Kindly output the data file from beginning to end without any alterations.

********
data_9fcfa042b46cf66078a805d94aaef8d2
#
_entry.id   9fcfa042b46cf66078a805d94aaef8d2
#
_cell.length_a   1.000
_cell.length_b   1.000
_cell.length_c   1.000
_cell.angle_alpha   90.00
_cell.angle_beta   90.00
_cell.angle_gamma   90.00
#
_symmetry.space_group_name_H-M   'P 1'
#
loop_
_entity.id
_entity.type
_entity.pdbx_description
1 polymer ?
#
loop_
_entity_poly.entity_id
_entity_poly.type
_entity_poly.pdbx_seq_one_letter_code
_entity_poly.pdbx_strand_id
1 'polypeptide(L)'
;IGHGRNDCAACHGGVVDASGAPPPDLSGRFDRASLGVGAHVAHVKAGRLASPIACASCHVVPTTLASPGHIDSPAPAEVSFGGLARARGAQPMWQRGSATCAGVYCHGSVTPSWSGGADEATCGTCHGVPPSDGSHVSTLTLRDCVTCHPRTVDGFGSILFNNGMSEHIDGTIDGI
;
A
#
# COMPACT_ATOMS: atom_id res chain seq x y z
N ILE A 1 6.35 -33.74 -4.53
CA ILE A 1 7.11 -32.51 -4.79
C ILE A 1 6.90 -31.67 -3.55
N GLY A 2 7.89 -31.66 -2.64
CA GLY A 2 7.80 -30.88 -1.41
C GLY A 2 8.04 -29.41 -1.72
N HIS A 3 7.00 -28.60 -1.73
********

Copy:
data_9fcfa042b46cf66078a805d94aaef8d2
#
_entry.id   9fcfa042b46cf66078a805d94aaef8d2
#
_cell.length_a   1.000
_cell.length_b   1.000
_cell.length_c   1.000
_cell.angle_alpha   90.00
_cell.angle_beta   90.00
_cell.angle_gamma   90.00
#
_symmetry.space_group_name_H-M   'P 1'
#
loop_
_entity.id
_entity.type
_entity.pdbx_description
1 polymer ?
#
loop_
_entity_poly.entity_id
_entity_poly.type
_entity_poly.pdbx_seq_one_letter_code
_entity_poly.pdbx_strand_id
1 'polypeptide(L)'
;IGHGRNDCAACHGGVVDASGAPPPDLSGRFDRASLGVGAHVAHVKAGRLASPIACASCHVVPTTLASPGHIDSPAPAEVSFGGLARARGAQPMWQRGSATCAGVYCHGSVTPSWSGGADEATCGTCHGVPPSDGSHVSTLTLRDCVTCHPRTVDGFGSILFNNGMSEHIDGTIDGI
;
A
#
# COMPACT_ATOMS: atom_id res chain seq x y z
N ILE A 1 6.35 -33.74 -4.53
CA ILE A 1 7.11 -32.51 -4.79
C ILE A 1 6.90 -31.67 -3.55
N GLY A 2 7.89 -31.66 -2.64
CA GLY A 2 7.80 -30.88 -1.41
C GLY A 2 8.04 -29.41 -1.72
N HIS A 3 7.00 -28.60 -1.73